English teacher Diane Wrobleski came to SHS on a part-time assignment in 1980 and has been here for 30 years. An outstanding educator, she has taught all grade levels and abilities. As a reading specialist she championed students with special needs but also taught AP and AT courses where she has honed the writing skills of her students. Mr. Klemme praised her mentoring, organizational skills and work ethic and said she has won the respect of all who know her. She teaches her students to fully experience the classics, and one grateful student said, that after her course no one ever “reads a book the same way.”

In the words of Assistant Superintendent Dr. Joan Weber, these faculty members have provided an exemplary education for our students and made Scarsdale great.

Community Provides Feedback on Proposed School Budget

The Scarsdale School Board received feedback from the community on the 2010-11 School Budget at the April 8th Budget Forum. Representatives from The Scarsdale Forum Education (Fiscal) Committee, the League of Women Voters of Scarsdale and the PT Council presented statements.

While the League and the PT Council spoke in support of the Board and the budget, the Scarsdale Forum statement was more critical. On behalf of the committee, John Bensche, outlined their reservations. It should be noted that this report was not approved by the entire membership of the Scarsdale Forum, and not even endorsed by the Forum’s own Educational Policy Committee. It did however received “Expeditious Treatment” from the executive committee of the Scarsdale Forum, which means that it was read, but necessarily endorsed by the leadership.

Here is a summary of their recommendations:

1. Reduce current year tax growth further by finding additional economies and using more from reserves.

2. Set a long-term goal of matching budget and tax growth to inflation, adjusted for changes in enrollment.

3. Take steps to further reduce the rate of growth in total compensation.

4. Prepare and publish a rolling five-year forecast for capital expenditures and a minimum of two years for operating budgets.

5. Because changes to union contracts have the potential to be such a significant driver of future expenditures, civic groups should have the opportunity to review and comment on contracts changes before they are approved by the Board.

The Committee has significant reservations about the budget. They fall into three main areas:

1. The budget is based on several fundamental policies and proposals that also impact future budgets, but is not presented in the context of its impact on future budget years. As a result we do not believe there is enough information to analyze the extent to which the current budget decisions may require future expense increases. Examples of multi-year decisions and proposals include:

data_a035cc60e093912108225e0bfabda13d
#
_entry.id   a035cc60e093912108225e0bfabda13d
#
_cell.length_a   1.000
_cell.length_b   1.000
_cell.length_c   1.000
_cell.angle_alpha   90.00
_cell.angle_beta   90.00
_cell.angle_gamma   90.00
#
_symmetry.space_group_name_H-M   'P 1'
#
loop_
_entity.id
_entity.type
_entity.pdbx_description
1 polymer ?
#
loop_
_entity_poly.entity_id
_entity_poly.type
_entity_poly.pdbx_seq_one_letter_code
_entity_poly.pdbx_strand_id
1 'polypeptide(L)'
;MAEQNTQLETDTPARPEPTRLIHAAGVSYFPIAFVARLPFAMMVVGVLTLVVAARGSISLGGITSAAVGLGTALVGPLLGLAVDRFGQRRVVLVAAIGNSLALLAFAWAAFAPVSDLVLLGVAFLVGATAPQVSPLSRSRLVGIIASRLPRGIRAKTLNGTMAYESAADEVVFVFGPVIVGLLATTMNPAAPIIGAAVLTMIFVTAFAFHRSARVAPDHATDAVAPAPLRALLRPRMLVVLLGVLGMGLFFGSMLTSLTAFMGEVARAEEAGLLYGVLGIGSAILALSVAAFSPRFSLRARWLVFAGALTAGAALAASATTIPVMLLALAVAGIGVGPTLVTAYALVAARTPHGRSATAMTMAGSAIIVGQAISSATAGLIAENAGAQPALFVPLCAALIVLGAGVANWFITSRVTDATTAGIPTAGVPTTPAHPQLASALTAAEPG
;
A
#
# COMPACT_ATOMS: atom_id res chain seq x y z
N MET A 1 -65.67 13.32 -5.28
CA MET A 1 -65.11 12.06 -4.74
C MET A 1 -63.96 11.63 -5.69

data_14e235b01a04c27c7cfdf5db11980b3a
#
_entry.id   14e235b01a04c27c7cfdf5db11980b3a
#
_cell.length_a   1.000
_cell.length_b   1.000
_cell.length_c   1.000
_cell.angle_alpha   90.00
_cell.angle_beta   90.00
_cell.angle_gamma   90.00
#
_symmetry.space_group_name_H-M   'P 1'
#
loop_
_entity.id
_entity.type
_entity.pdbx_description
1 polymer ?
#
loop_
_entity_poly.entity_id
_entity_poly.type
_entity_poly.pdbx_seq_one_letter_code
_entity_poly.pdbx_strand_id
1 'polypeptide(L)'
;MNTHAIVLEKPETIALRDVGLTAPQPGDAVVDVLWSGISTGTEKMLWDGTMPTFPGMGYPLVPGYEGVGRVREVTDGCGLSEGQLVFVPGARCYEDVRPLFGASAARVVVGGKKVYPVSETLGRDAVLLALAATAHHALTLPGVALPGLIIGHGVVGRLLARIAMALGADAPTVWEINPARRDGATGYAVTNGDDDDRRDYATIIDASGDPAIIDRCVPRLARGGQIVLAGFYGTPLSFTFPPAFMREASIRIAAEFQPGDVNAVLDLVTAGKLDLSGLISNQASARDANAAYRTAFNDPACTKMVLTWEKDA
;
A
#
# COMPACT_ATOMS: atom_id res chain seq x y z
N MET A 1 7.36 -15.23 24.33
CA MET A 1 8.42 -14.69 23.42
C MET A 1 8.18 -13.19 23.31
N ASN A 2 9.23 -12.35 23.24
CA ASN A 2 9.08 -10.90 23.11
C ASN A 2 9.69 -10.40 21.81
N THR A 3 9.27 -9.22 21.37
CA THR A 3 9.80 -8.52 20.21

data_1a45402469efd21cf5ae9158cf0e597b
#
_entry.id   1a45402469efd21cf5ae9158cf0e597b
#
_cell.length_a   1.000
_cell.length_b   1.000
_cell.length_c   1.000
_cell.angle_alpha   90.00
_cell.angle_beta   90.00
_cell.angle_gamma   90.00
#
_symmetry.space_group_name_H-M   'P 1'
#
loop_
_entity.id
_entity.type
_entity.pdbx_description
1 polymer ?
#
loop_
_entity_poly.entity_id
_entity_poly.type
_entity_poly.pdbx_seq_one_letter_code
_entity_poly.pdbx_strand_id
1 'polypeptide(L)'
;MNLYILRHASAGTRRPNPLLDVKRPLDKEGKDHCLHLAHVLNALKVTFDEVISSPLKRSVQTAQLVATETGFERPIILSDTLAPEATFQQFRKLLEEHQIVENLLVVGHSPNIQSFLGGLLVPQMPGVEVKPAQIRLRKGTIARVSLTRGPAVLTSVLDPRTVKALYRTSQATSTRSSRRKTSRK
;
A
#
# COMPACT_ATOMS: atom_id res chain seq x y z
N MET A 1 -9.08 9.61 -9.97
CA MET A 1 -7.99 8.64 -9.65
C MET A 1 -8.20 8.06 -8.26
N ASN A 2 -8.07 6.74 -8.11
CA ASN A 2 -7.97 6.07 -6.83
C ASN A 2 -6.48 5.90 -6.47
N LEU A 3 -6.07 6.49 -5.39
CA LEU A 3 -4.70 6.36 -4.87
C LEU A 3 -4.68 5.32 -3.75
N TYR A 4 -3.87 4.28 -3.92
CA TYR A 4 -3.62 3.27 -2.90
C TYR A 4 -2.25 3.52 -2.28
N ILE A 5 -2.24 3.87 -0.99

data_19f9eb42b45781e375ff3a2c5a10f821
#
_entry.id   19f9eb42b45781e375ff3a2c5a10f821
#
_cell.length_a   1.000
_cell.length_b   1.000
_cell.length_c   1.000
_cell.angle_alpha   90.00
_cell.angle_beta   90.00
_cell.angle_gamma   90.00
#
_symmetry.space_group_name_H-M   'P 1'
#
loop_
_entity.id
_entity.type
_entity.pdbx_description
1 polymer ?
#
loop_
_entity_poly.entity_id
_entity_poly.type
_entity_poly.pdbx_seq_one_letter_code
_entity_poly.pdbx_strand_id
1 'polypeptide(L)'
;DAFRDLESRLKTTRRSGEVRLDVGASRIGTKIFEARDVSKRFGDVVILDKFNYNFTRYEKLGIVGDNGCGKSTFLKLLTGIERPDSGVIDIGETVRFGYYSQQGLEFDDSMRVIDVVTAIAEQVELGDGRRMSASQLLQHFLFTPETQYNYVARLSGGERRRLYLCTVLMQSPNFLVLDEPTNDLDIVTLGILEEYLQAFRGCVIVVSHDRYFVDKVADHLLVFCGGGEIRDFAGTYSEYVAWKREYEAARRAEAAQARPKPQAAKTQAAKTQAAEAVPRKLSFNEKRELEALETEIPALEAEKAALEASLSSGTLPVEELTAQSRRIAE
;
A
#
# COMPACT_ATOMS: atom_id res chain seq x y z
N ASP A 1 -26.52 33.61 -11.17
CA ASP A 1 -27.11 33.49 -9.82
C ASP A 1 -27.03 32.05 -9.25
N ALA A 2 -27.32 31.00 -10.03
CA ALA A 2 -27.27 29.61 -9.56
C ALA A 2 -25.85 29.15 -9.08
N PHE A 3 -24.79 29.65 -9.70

• Use of reserves
• Order and timing of facilities projects
• Multi-year contract extension with teachers and multi-year no layoff clause
• Multi-year contract with bus drivers with multi-year no outsourcing clause
• Changes to teacher workloads or class sizes
• Changes in teacher headcount funded by Federal Stimulus money that may extend beyond the expiration of that funding

2. The Committee believes the rate of increase in employee compensation should be reduced at the earliest opportunity. Over many years and as a result of long-standing policies, Scarsdale has built up a structure of guaranteed payment increases (“steps”, “lanes”, COLAs) to employees, which has resulted in the most generous salaries in the State, according to the New York State Department of Education. We believe that this rate of increase reduces the financial flexibility of the District to react to changing economic circumstances and puts upward pressure on the budget every year. We will be submitting a future comprehensive report dedicated to analyzing this issue in depth, and making longer-term recommendations.

3. We recognize the Scarsdale Teachers Association (“STA”) voluntarily reopened its contract with the District. We are also aware that the District gave significant concessions to the STA in exchange for its agreement to reduce previously contracted compensation increases. While the cover letter on the budget says that the STA “unilaterally contributed” some of its across-the-board raise in an act of shared sacrifice, we view it as a trade, not a unilateral contribution. And a trade that puts off contract negotiations for an additional year, thereby delaying a full engagement with the STA on adjusting the rate of growth in compensation in a more meaningful fashion. We believe the District may have given up too much to get this agreement.

The full report can be viewed here:

Following Bensche’s statement, Board President Barbara Kemp reminded him that he applauded when the STA announced their decision to accept wage concessions for the coming years. She was disappointed that the Fiscal Committee did not praise the teacher’s for re-opening their contract. She thanked the Fiscal Committee for their hard work and analysis and promised that their suggestions were already under consideration. School Board member Jeff Blatt asked why The Scarsdale Forum divorces discussions of education policy from educational funding, and noted that the two go hand in hand.